Essay about no child left behind

1822 Words Mar 24th, 2014 8 Pages
No Child Left Behind Act

Introduction
The No Child Left Behind tends to cause neglect to important subjects because they are non-tested subjects, such as Social Studies, Art, health, and Music. With the neglect of these subjects, there is more focusing that’s being done on the tested subjects, like Math and Reading. This may cause a greater impression that NCLB is a positive thing for our educational system but studies show this is misleading to the public. States can set their own standard test score levels and classrooms being able to set their own teaching schedules this can allow room for manipulation of the system. Even though the states have the ability to set their own standards the schools teachers and students who
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Yes, the NCLB has an option to transfer, the public choice option, this offered when a school fails to meet the AYP requirements for at least two years.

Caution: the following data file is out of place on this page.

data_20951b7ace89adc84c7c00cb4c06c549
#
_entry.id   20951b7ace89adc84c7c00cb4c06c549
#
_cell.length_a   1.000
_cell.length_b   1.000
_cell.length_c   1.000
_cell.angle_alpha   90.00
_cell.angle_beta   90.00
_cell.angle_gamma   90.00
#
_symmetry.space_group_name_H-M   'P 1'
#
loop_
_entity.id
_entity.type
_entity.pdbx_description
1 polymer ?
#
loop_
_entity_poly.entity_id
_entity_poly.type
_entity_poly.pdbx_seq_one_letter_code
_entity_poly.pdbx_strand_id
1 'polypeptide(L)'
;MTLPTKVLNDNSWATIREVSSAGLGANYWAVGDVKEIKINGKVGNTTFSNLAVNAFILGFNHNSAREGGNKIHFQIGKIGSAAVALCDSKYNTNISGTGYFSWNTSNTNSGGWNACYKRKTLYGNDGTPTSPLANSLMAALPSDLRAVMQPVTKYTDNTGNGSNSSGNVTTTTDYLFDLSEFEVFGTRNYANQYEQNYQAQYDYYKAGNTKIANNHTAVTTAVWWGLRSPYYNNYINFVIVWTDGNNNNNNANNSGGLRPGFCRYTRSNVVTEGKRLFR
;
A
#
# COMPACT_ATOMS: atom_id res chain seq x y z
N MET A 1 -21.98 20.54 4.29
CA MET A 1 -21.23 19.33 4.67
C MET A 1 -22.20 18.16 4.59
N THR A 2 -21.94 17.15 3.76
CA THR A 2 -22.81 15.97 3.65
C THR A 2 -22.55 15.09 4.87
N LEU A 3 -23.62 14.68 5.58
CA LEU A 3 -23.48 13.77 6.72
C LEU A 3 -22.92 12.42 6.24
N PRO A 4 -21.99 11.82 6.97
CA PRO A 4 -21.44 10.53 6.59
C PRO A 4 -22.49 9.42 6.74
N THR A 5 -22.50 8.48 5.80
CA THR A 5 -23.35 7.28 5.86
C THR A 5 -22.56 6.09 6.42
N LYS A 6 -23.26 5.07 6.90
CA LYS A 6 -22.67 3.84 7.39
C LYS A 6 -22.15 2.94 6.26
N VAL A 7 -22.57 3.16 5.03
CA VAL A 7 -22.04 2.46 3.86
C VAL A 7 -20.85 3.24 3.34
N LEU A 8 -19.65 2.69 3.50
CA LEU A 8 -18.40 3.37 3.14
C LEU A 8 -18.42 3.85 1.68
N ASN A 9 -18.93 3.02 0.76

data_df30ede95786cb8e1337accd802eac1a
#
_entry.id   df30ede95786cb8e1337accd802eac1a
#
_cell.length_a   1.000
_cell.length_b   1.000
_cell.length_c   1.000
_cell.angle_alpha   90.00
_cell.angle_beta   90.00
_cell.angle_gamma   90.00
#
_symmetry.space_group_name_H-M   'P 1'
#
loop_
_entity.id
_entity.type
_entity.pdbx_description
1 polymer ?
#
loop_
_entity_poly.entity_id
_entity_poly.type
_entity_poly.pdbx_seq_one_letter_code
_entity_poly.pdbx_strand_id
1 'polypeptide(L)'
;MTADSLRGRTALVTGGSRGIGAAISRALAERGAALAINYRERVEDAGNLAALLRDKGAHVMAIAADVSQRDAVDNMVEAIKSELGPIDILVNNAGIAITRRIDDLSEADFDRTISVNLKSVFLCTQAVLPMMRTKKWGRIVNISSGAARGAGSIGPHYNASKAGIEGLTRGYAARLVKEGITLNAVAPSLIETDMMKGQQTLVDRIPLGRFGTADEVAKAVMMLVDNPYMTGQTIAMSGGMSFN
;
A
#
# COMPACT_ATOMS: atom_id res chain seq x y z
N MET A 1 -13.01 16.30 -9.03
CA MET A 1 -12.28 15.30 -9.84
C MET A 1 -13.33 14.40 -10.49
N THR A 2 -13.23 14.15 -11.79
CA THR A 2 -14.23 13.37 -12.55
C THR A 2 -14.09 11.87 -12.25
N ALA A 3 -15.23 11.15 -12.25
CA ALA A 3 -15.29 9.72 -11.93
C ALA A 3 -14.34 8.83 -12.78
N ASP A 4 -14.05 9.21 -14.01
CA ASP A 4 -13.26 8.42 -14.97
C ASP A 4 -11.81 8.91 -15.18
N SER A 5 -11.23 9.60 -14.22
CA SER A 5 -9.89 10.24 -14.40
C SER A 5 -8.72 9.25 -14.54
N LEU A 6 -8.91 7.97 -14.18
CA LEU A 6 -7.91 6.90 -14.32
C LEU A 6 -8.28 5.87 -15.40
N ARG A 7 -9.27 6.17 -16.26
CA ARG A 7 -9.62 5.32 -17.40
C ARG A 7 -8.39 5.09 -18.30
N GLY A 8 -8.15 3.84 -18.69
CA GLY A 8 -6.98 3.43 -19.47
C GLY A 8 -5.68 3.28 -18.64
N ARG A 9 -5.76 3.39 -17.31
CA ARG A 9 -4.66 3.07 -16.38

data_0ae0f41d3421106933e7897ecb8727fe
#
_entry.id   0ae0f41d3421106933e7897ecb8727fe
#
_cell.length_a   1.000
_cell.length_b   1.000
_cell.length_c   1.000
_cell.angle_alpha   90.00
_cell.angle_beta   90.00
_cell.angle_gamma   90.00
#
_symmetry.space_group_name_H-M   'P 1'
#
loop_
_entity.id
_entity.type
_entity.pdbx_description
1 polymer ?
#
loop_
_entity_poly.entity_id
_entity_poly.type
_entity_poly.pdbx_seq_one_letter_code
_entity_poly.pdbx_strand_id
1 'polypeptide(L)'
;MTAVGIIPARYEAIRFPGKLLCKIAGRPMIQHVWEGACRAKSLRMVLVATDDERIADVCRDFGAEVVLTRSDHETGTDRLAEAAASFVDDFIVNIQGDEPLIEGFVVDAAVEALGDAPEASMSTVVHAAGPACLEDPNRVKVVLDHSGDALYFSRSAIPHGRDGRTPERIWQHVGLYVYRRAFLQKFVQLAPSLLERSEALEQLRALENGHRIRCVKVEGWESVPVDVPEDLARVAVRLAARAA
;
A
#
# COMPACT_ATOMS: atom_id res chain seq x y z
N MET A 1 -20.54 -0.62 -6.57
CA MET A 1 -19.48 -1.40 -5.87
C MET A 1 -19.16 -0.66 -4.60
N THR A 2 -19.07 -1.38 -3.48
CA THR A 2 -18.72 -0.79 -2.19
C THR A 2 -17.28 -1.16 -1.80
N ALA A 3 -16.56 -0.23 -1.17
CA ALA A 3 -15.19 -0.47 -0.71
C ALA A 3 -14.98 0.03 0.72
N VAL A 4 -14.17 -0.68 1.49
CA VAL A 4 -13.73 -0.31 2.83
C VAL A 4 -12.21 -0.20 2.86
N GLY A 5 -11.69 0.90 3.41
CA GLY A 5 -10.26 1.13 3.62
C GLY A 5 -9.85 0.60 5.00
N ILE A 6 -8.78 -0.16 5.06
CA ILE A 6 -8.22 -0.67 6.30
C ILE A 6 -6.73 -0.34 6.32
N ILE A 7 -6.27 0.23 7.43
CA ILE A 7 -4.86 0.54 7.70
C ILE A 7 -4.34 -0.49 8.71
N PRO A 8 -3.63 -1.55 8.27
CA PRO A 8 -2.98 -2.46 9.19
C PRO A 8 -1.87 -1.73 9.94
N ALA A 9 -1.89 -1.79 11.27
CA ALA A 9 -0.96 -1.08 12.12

In 2012, ten years after the Elementary and Secondary Education Act (ESEA) was reauthorized as the No Child Left Behind Act (NCLB). Educators and parents feel that the NCLB has many unsolved issues, parents have also expressed their concern as to whether or not children are truly learning or “taught to test.” (Randolph, K. & Wilson-Younger, D. (2012). Starting with, focusing on standardized testing too heavily, and attaching high-stakes consequences to the results of these test. This creates a narrow definition of what qualifies as a good education. The overemphasis on standardized testing has led to narrower and weaker curricula in schools nationwide, with substantially more class time being devoted to test preparation at the expense of richer and better-rounded instruction. This in turn could be what has led to increased student dropout rate. Walden & William say that while the national graduation rate began its decline in 1984, there is growing evidence that the current pressures of standardized testing, as required by the NCLB has exacerbated the pre-existing dropout crisis. (2008) Children being afraid of failing or fear of having no other option because they have already failed the test, seem to be dropping out. There is also

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